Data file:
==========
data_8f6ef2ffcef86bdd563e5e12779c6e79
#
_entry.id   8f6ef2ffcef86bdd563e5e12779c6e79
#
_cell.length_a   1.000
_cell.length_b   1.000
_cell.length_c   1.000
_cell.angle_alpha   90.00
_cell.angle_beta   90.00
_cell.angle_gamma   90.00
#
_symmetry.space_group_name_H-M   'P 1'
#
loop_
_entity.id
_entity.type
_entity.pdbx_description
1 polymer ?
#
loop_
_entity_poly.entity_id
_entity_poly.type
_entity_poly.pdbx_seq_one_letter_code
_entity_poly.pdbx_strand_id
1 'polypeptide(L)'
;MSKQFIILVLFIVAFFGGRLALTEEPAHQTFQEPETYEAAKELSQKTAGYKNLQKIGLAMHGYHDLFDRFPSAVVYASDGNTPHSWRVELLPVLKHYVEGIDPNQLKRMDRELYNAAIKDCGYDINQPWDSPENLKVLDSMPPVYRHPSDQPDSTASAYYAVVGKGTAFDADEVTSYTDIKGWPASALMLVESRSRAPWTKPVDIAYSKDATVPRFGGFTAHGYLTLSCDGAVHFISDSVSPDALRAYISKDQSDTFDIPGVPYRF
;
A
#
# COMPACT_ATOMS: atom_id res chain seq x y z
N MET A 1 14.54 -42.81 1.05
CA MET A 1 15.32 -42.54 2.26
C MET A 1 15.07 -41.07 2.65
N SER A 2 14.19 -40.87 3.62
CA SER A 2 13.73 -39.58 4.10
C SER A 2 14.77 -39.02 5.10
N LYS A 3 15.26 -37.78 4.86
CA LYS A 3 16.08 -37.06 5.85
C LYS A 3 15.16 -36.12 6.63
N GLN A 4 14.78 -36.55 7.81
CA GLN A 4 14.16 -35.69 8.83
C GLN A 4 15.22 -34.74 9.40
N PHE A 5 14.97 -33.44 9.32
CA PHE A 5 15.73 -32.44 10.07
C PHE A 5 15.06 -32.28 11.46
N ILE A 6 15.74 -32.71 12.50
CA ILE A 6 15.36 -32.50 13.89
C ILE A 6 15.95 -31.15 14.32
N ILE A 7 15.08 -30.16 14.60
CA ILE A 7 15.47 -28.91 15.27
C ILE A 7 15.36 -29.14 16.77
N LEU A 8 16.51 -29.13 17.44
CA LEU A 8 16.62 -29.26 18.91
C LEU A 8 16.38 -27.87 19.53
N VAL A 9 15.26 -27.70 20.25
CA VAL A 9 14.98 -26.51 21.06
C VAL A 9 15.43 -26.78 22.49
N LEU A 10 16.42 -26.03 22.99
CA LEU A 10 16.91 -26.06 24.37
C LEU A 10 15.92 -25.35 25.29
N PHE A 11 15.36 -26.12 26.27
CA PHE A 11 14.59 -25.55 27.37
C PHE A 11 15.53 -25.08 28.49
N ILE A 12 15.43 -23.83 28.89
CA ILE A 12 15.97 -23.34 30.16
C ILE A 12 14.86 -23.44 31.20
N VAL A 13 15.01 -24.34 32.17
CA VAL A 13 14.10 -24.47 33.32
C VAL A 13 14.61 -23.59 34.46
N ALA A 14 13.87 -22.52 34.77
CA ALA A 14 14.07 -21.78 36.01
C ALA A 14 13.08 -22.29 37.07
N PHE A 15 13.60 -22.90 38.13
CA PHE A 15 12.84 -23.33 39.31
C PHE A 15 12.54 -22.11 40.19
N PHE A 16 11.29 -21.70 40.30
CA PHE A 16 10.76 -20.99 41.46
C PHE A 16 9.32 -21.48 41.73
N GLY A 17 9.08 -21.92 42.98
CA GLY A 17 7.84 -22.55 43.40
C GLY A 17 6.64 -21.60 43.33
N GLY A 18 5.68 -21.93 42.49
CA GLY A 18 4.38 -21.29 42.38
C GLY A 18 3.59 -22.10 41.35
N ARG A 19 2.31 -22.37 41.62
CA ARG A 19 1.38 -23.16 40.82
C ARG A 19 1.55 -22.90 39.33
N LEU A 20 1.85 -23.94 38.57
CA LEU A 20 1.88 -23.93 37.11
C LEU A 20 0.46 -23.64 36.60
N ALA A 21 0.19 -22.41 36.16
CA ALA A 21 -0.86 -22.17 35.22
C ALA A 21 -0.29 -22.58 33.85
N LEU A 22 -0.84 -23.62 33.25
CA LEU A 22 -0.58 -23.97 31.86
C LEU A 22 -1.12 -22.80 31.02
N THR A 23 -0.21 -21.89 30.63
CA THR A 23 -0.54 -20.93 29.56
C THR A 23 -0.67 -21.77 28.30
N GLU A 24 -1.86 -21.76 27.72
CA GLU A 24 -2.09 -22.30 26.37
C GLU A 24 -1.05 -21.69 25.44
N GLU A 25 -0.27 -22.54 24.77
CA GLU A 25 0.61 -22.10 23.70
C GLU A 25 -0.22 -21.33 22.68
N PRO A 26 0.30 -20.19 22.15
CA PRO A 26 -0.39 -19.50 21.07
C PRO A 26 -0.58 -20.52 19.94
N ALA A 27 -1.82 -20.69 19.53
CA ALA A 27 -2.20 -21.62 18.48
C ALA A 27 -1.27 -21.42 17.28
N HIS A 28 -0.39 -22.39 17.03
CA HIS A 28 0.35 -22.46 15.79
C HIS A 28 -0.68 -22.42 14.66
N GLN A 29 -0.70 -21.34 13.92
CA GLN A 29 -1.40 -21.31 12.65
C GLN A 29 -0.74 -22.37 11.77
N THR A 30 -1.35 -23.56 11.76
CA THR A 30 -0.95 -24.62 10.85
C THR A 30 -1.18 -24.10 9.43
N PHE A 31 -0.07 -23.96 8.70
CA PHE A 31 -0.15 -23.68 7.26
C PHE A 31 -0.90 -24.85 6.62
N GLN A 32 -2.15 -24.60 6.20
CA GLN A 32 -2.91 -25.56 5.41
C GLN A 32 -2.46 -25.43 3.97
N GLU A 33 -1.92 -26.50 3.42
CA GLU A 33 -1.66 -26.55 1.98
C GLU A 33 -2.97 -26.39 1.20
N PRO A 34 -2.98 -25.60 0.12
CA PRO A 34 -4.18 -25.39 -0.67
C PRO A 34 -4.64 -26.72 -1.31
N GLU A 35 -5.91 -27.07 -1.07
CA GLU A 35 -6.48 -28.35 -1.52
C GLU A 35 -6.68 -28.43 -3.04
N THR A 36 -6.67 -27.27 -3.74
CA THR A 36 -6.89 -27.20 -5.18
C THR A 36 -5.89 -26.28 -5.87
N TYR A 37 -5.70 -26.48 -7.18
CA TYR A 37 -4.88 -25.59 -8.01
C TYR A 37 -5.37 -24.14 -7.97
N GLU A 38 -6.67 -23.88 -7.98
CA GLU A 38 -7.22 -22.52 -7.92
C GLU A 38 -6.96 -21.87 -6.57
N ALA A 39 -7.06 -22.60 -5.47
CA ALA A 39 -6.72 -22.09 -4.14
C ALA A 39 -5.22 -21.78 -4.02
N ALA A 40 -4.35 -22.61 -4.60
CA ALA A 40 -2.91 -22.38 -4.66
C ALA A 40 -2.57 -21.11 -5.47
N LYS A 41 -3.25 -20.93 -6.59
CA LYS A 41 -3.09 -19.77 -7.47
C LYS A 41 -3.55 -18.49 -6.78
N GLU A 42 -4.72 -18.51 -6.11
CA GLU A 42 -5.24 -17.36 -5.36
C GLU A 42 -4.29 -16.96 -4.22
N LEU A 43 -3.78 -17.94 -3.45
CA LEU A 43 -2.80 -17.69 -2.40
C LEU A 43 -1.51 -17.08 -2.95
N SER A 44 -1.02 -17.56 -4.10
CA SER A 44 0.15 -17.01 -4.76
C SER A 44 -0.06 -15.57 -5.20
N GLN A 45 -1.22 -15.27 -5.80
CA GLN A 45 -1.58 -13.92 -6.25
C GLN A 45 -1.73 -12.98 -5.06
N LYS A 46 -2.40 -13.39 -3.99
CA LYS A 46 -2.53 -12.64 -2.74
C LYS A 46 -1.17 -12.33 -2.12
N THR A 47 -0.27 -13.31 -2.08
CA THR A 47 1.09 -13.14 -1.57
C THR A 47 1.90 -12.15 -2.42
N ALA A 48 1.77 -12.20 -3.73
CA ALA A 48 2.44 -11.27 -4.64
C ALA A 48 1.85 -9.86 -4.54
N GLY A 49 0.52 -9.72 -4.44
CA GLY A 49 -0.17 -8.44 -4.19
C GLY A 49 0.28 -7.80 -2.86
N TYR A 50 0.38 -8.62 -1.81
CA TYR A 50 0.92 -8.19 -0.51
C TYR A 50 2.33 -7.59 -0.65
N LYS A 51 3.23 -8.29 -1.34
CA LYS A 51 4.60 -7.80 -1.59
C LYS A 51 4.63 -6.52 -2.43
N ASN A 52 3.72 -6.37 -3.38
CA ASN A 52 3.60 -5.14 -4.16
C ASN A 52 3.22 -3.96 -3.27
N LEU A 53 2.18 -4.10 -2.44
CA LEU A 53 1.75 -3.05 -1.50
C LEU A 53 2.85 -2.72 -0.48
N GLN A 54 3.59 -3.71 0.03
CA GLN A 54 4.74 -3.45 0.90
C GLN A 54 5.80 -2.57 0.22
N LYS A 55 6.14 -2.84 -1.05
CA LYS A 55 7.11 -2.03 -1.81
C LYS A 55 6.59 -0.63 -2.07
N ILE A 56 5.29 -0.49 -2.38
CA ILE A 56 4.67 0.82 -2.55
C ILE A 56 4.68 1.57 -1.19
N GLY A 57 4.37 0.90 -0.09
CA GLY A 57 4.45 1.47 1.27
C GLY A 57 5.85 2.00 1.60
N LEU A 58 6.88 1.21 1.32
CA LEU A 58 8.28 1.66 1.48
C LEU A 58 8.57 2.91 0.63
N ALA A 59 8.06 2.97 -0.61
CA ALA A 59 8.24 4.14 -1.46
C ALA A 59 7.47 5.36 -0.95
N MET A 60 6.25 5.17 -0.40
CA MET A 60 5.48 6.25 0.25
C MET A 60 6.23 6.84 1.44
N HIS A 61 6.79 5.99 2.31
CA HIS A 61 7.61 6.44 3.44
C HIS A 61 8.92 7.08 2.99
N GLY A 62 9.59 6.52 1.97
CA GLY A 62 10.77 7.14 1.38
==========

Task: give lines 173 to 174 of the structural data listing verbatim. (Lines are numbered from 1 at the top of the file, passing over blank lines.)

CA ALA A 48 2.44 -11.27 -4.64
C ALA A 48 1.85 -9.86 -4.54